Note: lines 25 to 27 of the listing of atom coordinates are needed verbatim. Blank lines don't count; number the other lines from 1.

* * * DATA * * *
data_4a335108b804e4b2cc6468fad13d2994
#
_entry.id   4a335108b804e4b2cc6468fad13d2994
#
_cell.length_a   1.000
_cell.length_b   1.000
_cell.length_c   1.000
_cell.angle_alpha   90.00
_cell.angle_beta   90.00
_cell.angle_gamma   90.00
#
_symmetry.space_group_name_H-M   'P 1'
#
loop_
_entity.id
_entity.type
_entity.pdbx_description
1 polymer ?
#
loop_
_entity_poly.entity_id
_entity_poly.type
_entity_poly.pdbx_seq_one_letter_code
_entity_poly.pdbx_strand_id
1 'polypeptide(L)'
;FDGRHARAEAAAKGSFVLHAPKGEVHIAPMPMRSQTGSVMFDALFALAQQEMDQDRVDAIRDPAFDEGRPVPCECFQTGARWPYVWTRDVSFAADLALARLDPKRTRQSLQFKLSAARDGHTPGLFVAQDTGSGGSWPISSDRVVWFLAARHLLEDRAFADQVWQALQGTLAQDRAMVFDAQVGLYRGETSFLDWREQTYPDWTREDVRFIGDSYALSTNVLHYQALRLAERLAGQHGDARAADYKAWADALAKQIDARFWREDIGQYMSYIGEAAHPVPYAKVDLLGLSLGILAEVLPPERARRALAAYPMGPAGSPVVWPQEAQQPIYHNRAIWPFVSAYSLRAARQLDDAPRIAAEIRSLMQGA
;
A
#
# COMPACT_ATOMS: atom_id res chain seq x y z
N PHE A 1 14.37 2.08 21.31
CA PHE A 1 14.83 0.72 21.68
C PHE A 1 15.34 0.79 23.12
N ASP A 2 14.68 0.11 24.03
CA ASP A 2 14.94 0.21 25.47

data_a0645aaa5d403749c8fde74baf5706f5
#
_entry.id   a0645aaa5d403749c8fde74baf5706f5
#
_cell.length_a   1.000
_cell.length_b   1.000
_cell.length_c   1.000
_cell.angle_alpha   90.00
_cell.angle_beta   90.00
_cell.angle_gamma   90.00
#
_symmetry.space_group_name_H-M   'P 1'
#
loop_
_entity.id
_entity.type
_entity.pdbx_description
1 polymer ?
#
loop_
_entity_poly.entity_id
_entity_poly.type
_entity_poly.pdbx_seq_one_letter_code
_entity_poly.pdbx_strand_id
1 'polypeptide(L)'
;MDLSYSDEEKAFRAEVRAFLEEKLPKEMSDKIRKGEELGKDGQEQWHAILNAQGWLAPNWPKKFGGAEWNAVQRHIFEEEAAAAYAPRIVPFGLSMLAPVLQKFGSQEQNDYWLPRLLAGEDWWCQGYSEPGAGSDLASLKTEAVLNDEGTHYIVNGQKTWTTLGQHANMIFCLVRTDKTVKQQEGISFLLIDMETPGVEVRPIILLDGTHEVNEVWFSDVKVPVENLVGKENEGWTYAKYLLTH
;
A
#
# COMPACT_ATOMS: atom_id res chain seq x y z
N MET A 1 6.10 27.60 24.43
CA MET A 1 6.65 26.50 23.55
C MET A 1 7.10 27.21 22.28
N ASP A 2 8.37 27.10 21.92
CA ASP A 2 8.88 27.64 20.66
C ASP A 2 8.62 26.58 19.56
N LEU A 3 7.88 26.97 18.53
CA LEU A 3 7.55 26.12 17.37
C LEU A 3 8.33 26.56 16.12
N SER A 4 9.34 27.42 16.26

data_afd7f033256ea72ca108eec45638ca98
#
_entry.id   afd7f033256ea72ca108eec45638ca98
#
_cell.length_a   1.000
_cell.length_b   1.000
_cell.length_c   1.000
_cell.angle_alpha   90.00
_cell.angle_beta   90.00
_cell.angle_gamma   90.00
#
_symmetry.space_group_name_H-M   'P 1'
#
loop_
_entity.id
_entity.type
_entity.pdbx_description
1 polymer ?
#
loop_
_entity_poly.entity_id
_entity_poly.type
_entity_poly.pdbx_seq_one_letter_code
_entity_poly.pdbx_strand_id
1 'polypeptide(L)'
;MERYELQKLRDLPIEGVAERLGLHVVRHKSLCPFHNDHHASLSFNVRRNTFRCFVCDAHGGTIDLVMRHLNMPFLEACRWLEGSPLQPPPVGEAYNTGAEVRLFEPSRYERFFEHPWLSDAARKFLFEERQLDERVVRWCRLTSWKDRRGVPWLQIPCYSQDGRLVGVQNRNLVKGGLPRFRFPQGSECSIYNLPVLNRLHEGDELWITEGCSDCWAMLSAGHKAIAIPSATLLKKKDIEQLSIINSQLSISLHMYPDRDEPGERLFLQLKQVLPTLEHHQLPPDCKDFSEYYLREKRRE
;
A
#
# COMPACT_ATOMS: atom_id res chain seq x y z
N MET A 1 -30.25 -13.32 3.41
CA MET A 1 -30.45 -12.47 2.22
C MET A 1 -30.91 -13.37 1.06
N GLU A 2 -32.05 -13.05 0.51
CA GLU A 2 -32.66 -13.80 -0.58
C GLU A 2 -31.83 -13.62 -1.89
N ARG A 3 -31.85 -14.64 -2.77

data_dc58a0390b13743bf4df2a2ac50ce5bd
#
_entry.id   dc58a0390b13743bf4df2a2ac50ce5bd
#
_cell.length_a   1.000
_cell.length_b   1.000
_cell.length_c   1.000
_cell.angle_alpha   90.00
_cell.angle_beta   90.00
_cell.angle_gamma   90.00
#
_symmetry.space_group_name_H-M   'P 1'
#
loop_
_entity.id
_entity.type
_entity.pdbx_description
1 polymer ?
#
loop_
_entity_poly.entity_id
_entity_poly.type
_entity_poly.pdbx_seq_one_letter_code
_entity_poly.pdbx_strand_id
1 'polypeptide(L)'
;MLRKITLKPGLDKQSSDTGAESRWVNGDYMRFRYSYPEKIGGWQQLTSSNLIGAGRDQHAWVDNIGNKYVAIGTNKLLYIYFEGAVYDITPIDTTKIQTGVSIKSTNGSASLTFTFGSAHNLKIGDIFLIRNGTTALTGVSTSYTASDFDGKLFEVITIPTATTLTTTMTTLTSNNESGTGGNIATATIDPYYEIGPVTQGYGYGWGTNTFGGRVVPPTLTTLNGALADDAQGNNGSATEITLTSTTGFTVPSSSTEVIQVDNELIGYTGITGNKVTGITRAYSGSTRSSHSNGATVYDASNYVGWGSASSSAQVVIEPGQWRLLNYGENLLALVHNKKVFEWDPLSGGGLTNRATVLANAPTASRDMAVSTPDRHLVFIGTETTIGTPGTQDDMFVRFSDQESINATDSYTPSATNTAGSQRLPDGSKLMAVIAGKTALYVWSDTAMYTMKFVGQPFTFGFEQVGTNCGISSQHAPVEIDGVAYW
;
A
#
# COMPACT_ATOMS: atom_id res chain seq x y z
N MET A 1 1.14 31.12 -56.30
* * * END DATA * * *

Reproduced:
1 'polypeptide(L)'
;FDGRHARAEAAAKGSFVLHAPKGEVHIAPMPMRSQTGSVMFDALFALAQQEMDQDRVDAIRDPAFDEGRPVPCECFQTGARWPYVWTRDVSFAADLALARLDPKRTRQSLQFKLSAARDGHTPGLFVAQDTGSGGSWPISSDRVVWFLAARHLLEDRAFADQVWQALQGTLAQDRAMVFDAQVGLYRGETSFLDWREQTYPDWTREDVRFIGDSYALSTNVLHYQALRLAERLAGQHGDARAADYKAWADALAKQIDARFWREDIGQYMSYIGEAAHPVPYAKVDLLGLSLGILAEVLPPERARRALAAYPMGPAGSPVVWPQEAQQPIYHNRAIWPFVSAYSLRAARQLDDAPRIAAEIRSLMQGA
;